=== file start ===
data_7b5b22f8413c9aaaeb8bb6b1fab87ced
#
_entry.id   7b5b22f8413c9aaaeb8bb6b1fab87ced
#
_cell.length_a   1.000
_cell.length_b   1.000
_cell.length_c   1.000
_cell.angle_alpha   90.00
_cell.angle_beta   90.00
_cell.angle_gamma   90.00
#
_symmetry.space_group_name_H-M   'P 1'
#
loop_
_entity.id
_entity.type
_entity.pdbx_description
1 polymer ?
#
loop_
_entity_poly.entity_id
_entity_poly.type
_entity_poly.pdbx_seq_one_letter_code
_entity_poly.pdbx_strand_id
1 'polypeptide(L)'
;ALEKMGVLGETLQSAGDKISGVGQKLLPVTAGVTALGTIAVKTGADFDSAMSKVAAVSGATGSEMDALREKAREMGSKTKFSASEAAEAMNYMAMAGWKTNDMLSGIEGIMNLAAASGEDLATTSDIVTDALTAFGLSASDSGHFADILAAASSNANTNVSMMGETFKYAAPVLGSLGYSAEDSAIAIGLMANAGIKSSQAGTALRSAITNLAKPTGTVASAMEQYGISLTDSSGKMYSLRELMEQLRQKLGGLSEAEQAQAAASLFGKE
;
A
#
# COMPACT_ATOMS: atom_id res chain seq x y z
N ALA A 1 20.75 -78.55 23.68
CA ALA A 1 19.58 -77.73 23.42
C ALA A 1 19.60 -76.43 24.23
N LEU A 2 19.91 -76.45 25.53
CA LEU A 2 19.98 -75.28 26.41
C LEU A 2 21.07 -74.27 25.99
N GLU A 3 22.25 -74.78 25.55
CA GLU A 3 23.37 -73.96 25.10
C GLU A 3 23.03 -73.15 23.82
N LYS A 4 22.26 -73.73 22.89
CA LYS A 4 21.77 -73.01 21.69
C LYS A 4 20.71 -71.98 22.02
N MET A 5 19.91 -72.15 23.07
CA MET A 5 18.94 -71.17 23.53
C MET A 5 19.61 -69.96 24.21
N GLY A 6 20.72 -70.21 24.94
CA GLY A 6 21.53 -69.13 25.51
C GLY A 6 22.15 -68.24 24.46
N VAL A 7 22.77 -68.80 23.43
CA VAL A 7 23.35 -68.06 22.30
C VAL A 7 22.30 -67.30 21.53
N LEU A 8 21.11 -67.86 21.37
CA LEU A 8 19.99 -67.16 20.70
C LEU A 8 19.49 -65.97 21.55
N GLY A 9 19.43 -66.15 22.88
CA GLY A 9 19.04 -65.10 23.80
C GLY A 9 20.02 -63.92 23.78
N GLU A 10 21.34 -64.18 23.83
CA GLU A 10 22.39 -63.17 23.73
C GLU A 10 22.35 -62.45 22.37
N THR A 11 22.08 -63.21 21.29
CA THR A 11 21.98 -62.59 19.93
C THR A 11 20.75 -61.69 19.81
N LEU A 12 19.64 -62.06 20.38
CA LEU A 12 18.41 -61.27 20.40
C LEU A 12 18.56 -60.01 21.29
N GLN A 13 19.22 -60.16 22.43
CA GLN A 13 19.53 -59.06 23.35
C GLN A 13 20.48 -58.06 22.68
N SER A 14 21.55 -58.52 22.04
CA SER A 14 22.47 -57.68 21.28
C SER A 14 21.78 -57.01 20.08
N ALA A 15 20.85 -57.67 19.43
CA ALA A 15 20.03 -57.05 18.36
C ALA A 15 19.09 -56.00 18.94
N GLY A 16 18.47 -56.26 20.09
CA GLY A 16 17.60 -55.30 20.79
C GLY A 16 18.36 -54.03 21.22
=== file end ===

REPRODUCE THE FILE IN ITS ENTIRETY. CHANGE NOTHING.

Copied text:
data_7b5b22f8413c9aaaeb8bb6b1fab87ced
#
_entry.id   7b5b22f8413c9aaaeb8bb6b1fab87ced
#
_cell.length_a   1.000
_cell.length_b   1.000
_cell.length_c   1.000
_cell.angle_alpha   90.00
_cell.angle_beta   90.00
_cell.angle_gamma   90.00
#
_symmetry.space_group_name_H-M   'P 1'
#
loop_
_entity.id
_entity.type
_entity.pdbx_description
1 polymer ?
#
loop_
_entity_poly.entity_id
_entity_poly.type
_entity_poly.pdbx_seq_one_letter_code
_entity_poly.pdbx_strand_id
1 'polypeptide(L)'
;ALEKMGVLGETLQSAGDKISGVGQKLLPVTAGVTALGTIAVKTGADFDSAMSKVAAVSGATGSEMDALREKAREMGSKTKFSASEAAEAMNYMAMAGWKTNDMLSGIEGIMNLAAASGEDLATTSDIVTDALTAFGLSASDSGHFADILAAASSNANTNVSMMGETFKYAAPVLGSLGYSAEDSAIAIGLMANAGIKSSQAGTALRSAITNLAKPTGTVASAMEQYGISLTDSSGKMYSLRELMEQLRQKLGGLSEAEQAQAAASLFGKE
;
A
#
# COMPACT_ATOMS: atom_id res chain seq x y z
N ALA A 1 20.75 -78.55 23.68
CA ALA A 1 19.58 -77.73 23.42
C ALA A 1 19.60 -76.43 24.23
N LEU A 2 19.91 -76.45 25.53
CA LEU A 2 19.98 -75.28 26.41
C LEU A 2 21.07 -74.27 25.99
N GLU A 3 22.25 -74.78 25.55
CA GLU A 3 23.37 -73.96 25.10
C GLU A 3 23.03 -73.15 23.82
N LYS A 4 22.26 -73.73 22.89
CA LYS A 4 21.77 -73.01 21.69
C LYS A 4 20.71 -71.98 22.02
N MET A 5 19.91 -72.15 23.07
CA MET A 5 18.94 -71.17 23.53
C MET A 5 19.61 -69.96 24.21
N GLY A 6 20.72 -70.21 24.94
CA GLY A 6 21.53 -69.13 25.51
C GLY A 6 22.15 -68.24 24.46
N VAL A 7 22.77 -68.80 23.43
CA VAL A 7 23.35 -68.06 22.30
C VAL A 7 22.30 -67.30 21.53
N LEU A 8 21.11 -67.86 21.37
CA LEU A 8 19.99 -67.16 20.70
C LEU A 8 19.49 -65.97 21.55
N GLY A 9 19.43 -66.15 22.88
CA GLY A 9 19.04 -65.10 23.80
C GLY A 9 20.02 -63.92 23.78
N GLU A 10 21.34 -64.18 23.83
CA GLU A 10 22.39 -63.17 23.73
C GLU A 10 22.35 -62.45 22.37
N THR A 11 22.08 -63.21 21.29
CA THR A 11 21.98 -62.59 19.93
C THR A 11 20.75 -61.69 19.81
N LEU A 12 19.64 -62.06 20.38
CA LEU A 12 18.41 -61.27 20.40
C LEU A 12 18.56 -60.01 21.29
N GLN A 13 19.22 -60.16 22.43
CA GLN A 13 19.53 -59.06 23.35
C GLN A 13 20.48 -58.06 22.68
N SER A 14 21.55 -58.52 22.04
CA SER A 14 22.47 -57.68 21.28
C SER A 14 21.78 -57.01 20.08
N ALA A 15 20.85 -57.67 19.43
CA ALA A 15 20.03 -57.05 18.36
C ALA A 15 19.09 -56.00 18.94
N GLY A 16 18.47 -56.26 20.09
CA GLY A 16 17.60 -55.30 20.79
C GLY A 16 18.36 -54.03 21.22